Chemo Therapy for Negative Lymph Node Breast Cancer: Who Needs It?

By Carol L. Kornmehl, M.D., FACRO

Why do people with breast cancer need chemotherapy? The reason is that despite the best efforts of the healthcare team to remove all traces of the tumor, breast cancer can still recur. Even early stage breast cancer can return months to years after the original diagnosis and treatment.

It can come back as a local recurrence (in the treated breast) or as a distant recurrence, also known as metastatic disease, elsewhere in the body, such as the bones, lungs, liver, or other organs. Due to this concern, many oncologists prefer to err on the side of over treating their patients with chemotherapy, lest the person be under treated and sustain a recurrence.

There are certain traditional prognostic factors that influence a doctor’s decision to prescribe chemotherapy. These include the age and general health of the person as well as the size of the breast tumor, the status of the lymph nodes (positive versus negative), and the presence or absence of estrogen receptors on the tumor. Small tumors with positive estrogen receptors and negative lymph nodes tend to be less aggressive.

Examining the statistics, perhaps up to 15 out of 100 (15%) of patients with less aggressive tumors will develop a recurrence. Until recently, to save the lives of those 15 people, medical oncologists needed to treat all 100 patients, as they did not have the tools to identify which of the 100 patients were the 15 who were bound to recur. This meant that 85 out of the 100 people were over treated with chemotherapy.

The question then arises: which of these people can be comfortably spared chemotherapy, as well as its side effects? Also, of those people who undergo a lumpectomy and need breast radiation therapy, who can avoid the delay in radiation therapy imposed by the need to complete chemotherapy first?

To answer this question, a new diagnostic test that measures the likelihood of breast cancer recurrence has been developed. It also assesses the benefit from chemotherapy. The test is called Oncotype DX™ and it is appropriate for breast cancer patients who are:

  • Newly diagnosed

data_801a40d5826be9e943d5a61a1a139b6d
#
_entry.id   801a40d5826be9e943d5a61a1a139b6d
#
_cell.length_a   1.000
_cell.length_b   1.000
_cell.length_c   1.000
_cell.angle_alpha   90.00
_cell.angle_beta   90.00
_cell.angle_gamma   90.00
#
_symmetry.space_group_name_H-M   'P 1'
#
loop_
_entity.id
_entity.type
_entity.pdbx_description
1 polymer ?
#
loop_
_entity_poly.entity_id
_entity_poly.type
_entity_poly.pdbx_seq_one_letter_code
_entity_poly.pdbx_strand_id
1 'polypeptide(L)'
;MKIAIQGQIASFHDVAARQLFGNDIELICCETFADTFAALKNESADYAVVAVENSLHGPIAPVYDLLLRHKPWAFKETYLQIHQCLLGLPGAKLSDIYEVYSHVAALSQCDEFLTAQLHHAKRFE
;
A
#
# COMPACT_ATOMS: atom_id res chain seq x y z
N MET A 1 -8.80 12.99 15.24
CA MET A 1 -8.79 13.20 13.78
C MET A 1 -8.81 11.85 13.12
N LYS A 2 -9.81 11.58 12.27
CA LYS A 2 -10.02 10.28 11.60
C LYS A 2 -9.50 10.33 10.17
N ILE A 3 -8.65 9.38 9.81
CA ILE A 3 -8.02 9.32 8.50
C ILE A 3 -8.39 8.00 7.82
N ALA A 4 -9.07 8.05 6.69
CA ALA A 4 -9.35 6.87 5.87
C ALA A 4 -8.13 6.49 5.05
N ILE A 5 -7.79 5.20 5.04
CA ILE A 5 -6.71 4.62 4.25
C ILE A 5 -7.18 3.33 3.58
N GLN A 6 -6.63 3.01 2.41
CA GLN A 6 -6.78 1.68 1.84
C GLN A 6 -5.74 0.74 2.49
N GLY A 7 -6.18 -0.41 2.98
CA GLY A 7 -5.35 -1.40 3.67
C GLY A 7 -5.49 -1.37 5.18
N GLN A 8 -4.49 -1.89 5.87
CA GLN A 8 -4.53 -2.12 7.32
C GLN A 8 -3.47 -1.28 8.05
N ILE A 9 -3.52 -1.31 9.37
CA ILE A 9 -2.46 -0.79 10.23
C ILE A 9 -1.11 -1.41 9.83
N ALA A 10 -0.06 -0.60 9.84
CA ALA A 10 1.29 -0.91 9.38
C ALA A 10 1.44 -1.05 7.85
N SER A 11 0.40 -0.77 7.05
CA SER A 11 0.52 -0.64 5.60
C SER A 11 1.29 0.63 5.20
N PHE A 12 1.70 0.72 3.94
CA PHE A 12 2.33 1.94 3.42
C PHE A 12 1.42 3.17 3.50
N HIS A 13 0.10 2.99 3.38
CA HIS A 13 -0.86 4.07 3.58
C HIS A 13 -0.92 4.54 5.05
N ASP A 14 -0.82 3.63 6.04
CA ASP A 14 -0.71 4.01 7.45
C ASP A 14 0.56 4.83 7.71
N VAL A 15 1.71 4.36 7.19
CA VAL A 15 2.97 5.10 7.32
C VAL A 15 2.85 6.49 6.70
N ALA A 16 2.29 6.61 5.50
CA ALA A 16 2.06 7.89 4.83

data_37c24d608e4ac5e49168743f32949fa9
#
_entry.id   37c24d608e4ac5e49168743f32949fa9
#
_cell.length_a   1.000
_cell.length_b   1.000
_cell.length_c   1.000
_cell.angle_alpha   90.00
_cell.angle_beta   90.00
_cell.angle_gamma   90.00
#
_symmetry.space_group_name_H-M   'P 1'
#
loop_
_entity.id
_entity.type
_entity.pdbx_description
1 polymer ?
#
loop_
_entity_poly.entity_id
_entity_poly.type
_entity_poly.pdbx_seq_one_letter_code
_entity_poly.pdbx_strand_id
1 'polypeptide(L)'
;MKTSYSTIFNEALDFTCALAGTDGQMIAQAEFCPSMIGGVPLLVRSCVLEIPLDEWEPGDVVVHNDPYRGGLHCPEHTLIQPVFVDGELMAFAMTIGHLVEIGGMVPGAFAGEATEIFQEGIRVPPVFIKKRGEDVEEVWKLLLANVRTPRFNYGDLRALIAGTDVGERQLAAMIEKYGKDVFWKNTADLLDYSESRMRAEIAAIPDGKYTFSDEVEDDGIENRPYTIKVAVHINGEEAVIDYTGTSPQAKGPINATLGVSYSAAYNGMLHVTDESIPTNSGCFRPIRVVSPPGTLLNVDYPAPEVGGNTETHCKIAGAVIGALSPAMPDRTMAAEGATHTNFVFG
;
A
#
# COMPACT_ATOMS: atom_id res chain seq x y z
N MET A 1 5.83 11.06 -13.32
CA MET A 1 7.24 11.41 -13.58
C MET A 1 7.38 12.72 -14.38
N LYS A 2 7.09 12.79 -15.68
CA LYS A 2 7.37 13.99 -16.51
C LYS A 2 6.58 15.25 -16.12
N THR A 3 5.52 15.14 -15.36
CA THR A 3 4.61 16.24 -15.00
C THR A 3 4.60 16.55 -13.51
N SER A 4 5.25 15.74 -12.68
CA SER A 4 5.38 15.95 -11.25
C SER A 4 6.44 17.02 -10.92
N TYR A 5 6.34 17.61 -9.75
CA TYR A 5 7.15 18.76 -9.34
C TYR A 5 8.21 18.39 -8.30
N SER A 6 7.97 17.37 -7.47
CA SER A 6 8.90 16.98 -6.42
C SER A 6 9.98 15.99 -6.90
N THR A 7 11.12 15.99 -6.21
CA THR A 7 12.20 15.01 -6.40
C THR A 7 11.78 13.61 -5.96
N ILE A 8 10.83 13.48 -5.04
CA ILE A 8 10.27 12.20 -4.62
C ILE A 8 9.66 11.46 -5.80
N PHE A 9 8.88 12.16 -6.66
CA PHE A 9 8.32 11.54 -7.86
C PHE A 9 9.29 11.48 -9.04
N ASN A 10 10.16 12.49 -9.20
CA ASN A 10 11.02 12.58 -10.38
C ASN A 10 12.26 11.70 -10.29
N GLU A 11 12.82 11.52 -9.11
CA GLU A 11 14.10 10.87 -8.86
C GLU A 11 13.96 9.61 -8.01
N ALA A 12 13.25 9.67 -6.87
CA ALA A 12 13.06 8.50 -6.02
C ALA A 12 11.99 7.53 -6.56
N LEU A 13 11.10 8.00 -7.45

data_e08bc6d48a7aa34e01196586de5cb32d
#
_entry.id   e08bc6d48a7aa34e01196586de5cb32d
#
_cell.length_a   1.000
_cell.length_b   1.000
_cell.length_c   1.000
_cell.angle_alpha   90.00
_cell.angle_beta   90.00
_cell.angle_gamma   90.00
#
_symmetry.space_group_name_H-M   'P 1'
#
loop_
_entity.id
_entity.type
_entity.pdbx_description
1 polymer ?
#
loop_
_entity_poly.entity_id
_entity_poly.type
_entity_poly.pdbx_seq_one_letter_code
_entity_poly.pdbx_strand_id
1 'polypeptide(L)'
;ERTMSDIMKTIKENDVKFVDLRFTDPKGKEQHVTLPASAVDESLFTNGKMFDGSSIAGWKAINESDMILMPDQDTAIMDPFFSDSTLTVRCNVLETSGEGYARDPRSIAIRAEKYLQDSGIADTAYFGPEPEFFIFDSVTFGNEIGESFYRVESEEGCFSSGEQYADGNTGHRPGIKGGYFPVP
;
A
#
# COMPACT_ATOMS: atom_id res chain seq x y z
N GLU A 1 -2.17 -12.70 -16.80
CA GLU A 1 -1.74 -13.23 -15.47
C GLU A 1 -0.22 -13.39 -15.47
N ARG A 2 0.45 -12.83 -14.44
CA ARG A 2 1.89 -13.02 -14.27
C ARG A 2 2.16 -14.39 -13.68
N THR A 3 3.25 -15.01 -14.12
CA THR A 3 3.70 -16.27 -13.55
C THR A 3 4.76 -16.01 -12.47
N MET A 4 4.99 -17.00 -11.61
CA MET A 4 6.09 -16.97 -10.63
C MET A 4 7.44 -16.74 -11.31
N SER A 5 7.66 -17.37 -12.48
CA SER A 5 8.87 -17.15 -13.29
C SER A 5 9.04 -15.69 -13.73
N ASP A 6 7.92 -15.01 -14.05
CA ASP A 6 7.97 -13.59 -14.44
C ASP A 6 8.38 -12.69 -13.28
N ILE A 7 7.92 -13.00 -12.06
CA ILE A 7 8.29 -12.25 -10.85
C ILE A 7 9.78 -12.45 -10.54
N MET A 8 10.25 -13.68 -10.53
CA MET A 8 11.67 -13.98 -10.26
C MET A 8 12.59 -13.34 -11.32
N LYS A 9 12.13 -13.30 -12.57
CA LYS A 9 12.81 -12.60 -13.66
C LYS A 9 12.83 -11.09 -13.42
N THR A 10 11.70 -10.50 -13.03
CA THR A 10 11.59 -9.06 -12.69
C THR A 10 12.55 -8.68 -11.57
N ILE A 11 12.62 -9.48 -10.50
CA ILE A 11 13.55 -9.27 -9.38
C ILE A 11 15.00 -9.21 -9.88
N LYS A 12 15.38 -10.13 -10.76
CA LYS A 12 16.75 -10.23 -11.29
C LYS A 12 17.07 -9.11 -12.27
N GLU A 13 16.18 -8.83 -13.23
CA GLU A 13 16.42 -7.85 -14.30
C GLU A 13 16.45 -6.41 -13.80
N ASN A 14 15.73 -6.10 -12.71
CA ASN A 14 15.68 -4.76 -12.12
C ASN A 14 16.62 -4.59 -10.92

• Stage I or II (early stage)
  • Lymph node-negative
  • Estrogen receptor positive and

Those who will be treated with tamoxifen, an oral medication that interferes with the harmful effect of estrogen on breast cancer cells.

All breast cancer tumors are genetically unique. Many of the genetic differences between individual tumors influence the likelihood that the cancer will recur. These differences are associated in part with the level of expression of a certain group of cancer-related genes. Oncotype DX™ is the first cancer test that uses the unique genetic expression the patient’s tumor to quantify the likelihood that breast cancer will recur.

Oncotype DX™ examines the expression of the aforementioned specific group of genes and uses a mathematical equation to translate it into a Recurrence Score™. The Recurrence Score™ accurately quantifies the likelihood of distant recurrence, and its predictive power exceeds that of the previously described standard prognosticators.

The results are scored in the lowest, intermediate, and highest risk range. Oncotype DX™ results increase confidence that the treatment plan is tailored to the individual patient by helping physicians determine who will benefit the most from chemotherapy.

Clearly, the highest risk people will be advised to accept chemotherapy. The lowest risk group can forego chemotherapy. The greatest controversy lies with the intermediate risk group.

Therefore, a randomized clinical trial is currently examining what is the best approach for the intermediate risk population. The study will accrue nearly 10,000 people and participants will be followed for at least five years.

The good news is that with the advent of this new diagnostic test, people can be selected more carefully for chemotherapy. These people can then have the peace of mind of knowing that they are not leaving any stone unturned and are doing the best they can to minimize the likelihood that their cancer will recur. On the flip side, low risk people can be advised to waive chemotherapy and have a greater comfort level that their disease won’t be likely to recur as a consequence.

Dr. Kornmehl is a board certified radiation oncologist at St. Mary’s Passaic Hospital, Passaic, NJ, and author of the critically acclaimed consumer health book, “The Best News About Radiation Therapy” (M. Evans, 2004). Her Website is .

Copyright 2007 by Carol L. Kornmehl. All rights reserved. No part of this article may be reproduced without express written consent by the author.

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